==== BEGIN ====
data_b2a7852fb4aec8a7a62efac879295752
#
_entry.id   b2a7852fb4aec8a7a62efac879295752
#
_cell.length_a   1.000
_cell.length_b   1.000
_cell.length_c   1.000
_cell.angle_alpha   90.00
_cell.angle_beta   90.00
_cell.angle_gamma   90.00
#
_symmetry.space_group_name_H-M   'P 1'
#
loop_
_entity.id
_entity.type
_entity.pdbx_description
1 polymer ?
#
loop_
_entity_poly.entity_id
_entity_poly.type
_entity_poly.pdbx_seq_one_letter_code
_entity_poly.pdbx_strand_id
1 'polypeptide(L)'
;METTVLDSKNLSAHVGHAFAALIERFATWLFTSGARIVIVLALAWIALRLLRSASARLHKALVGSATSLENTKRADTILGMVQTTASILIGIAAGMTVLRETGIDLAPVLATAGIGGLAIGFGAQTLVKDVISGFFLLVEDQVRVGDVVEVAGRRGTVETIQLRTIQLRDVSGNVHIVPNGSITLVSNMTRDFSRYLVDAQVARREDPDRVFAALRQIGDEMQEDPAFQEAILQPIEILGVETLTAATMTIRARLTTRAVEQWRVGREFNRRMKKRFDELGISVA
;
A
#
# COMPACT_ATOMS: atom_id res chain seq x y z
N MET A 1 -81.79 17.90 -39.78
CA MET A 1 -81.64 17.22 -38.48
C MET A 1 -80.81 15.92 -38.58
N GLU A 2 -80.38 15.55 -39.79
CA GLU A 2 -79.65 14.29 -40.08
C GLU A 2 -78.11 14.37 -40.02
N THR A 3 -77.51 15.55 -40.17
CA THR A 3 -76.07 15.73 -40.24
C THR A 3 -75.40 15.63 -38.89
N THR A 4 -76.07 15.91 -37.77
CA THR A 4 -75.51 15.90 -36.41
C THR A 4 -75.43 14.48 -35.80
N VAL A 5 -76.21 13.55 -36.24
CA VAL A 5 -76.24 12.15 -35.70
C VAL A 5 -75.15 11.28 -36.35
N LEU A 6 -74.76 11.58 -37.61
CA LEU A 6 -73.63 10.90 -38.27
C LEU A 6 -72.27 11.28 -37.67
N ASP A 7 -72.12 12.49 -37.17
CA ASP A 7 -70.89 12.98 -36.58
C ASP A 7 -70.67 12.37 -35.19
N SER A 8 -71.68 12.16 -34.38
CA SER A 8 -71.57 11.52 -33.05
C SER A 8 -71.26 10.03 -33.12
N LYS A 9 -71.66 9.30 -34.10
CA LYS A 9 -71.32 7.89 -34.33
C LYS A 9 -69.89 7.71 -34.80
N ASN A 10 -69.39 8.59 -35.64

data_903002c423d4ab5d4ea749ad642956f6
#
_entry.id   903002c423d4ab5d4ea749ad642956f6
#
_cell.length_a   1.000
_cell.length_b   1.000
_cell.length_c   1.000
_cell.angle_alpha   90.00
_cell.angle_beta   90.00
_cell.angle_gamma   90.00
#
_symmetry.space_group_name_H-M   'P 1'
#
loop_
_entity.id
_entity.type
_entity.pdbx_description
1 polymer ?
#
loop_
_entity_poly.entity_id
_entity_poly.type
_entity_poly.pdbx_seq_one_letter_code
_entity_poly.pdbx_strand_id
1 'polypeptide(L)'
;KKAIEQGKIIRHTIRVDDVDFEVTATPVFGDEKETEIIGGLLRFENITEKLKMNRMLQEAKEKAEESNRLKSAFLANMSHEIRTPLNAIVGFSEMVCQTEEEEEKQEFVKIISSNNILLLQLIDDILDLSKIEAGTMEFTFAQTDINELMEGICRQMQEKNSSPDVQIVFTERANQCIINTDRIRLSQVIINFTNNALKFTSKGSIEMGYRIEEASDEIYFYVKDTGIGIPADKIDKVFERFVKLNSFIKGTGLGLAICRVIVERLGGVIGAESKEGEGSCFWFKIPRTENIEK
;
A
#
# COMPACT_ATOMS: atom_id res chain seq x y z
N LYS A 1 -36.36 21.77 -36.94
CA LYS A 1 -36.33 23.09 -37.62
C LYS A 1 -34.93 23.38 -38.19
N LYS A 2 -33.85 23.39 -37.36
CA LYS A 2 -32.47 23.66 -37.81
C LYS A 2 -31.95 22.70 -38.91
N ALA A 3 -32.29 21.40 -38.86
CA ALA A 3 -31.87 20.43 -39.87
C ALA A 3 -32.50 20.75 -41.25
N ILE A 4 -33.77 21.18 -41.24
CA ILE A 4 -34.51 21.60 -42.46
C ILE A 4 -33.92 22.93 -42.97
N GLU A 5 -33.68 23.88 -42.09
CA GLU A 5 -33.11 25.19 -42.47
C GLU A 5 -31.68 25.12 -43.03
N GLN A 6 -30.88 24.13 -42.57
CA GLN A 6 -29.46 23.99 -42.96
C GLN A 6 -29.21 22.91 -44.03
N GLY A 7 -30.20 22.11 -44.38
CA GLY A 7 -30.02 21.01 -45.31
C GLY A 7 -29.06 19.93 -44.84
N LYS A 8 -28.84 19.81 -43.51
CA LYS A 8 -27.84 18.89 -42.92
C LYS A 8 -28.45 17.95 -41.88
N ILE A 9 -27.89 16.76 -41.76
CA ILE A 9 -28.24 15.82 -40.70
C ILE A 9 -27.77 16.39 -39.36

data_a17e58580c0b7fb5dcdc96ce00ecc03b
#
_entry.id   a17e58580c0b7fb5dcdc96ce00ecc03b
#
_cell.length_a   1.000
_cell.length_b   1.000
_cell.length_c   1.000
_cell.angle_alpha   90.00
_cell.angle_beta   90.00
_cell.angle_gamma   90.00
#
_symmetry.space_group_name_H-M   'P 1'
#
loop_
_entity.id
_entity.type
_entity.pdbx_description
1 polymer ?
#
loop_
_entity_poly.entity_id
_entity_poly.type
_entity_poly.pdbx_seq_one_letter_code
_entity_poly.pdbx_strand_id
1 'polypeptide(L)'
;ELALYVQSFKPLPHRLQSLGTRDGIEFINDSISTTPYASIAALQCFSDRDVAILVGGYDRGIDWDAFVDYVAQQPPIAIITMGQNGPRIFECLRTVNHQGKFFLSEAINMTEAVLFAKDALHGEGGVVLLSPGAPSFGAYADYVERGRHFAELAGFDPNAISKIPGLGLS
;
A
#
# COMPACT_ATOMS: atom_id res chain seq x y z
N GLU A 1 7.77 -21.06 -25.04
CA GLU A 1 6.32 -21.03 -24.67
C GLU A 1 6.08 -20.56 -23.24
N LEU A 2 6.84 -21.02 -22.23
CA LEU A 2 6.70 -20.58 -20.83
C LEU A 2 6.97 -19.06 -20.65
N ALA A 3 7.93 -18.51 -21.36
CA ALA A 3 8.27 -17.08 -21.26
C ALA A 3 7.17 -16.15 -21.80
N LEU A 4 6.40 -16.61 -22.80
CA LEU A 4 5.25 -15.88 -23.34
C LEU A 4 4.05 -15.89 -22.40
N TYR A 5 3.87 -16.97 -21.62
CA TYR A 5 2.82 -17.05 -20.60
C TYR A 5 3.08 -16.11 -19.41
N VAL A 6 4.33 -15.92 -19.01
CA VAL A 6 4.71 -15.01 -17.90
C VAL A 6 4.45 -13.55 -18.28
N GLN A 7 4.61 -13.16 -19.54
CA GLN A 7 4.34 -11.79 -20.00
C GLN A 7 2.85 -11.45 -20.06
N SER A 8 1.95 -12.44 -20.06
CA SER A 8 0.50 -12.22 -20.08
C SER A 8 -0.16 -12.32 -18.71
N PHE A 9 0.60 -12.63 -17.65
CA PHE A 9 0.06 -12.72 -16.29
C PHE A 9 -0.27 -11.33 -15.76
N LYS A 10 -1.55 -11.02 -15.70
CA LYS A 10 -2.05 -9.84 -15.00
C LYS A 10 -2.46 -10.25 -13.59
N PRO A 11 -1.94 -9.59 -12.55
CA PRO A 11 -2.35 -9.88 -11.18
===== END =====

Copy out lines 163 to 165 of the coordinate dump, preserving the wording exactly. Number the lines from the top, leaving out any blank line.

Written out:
C VAL A 6 4.45 -13.55 -18.28
N GLN A 7 4.61 -13.16 -19.54
CA GLN A 7 4.34 -11.79 -20.00